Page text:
Choose a psychotherapist

I believe that psychotherapy is a key part of any transformational programme. It is not just for ‘clinical’ level of problems such as anxiety or depression. Anyone who wants to better themselves, to become the best person they can be, will benefit from psychotherapy.

Trauma

Trauma and its symptoms are more prevalent in society than is often thought. Nearly half of us, that is about 6 of every 10 (or 60%) of men and 5 of every 10 (or 50%) of women experience at least one trauma in their lives. About 7 or 8 out of every 100 people (or 7-8 per cent of the population) will have post-traumatic stress disorder (PTSD, the most full-blown grade of trauma), at some point in their lives. 

Abuse

Abuse is more prevalent than we realise in our society. Parents abuse children, husbands abuse their wives, women bully and abuse other women at work and children abuse children.

Anger

Many of us have an unhealthy relationship with anger: we flip between occasionally or often blowing our top or being scared of our own anger and trying our best to suppress or avoid it. I call this Anger (capital 'A'), it either blows outward in 'hot rage' or goes deep inward, buried as 'cold rage'. We may not even be aware of it; tending to pride ourselves on our ability to stay calm and be quite a placid type of person. But the symptoms may speak to us.

i cant

People often come to therapy wanting help with low self worth or lack of self esteem. They might call it low self confidence and then look a little puzzled and say, ‘but I am confident in some areas’.

Self esteem and self confidence seem to be two separate, and often mutually exclusive, things. But the lack of clarity between them is the cause of a lot of our problems.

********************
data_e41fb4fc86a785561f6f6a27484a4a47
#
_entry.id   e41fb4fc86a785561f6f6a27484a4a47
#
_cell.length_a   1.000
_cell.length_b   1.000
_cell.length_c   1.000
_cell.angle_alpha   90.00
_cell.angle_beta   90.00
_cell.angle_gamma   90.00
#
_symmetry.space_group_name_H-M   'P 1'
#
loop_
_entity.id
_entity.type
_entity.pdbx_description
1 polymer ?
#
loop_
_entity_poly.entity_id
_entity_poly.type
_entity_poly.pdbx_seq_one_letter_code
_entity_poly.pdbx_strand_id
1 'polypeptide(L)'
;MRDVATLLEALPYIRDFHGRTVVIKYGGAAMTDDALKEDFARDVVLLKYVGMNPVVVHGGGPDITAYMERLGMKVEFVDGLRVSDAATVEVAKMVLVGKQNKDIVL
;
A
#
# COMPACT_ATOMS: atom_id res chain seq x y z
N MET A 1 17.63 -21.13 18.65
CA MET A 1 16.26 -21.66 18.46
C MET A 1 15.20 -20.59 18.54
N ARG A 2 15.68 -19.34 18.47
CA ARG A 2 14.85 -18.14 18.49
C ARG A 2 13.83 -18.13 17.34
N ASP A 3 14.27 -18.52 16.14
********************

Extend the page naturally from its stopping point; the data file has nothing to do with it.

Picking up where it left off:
Depression

Depression, anxiety and stress are all interrelated. Perhaps it starts with stress. We get ‘stressed’. This may be chronic (long term consistent level), or acute (short term intense spike) or both (ie acute on top of chronic). This stress affects our breathing, compromises our immune system and puts our sympathetic nervous system (SNS) into overdrive. This results in many psychological, physiological and behavioural symptoms that reduce the quality of our life.

panic attack

“Anxiety is the state of twentieth-century man.” ~ Norman Mailer

If this is true, perhaps panic disorder is its 21st century progeny? Panic attacks are horrible: they come on suddenly, for no apparent cause, characterised by a severe fear that can peak within 10 mins. This is accompanied by symptoms such as excessive sweating, nausea, disturbing thoughts about harming oneself or others, fear of loss of control or that you are becoming insane.

Breathing

Recently I have been working alot with clients who have a high degree of anxiety. Their symptoms range from panic, over worrying, phobias, chest pains, blurred vision, impaired ability to think clearly, headaches, inability to focus, loss of memory, muscle pain, dizziness and sleep problems.

the mind

We know intuitively that emotional suffering can be experienced as physical pain, but many times it is difficult for a person to sort out how emotional distress plays a role in the experience of physical pain, and if it does, what to do about it.

Worrying

“Attitude is very consequential stuff. It determines everything one does, from falling in love to voting for one candidate rather than another” ~ Anthony Grayling, philosoper

Many of us realise how important attitude is in determining our success and happiness in life. We may also realise that, with the wrong attitude, we can spend a lot of energy worrying. But when we say ‘he or she has a great attitiude’, what do we mean?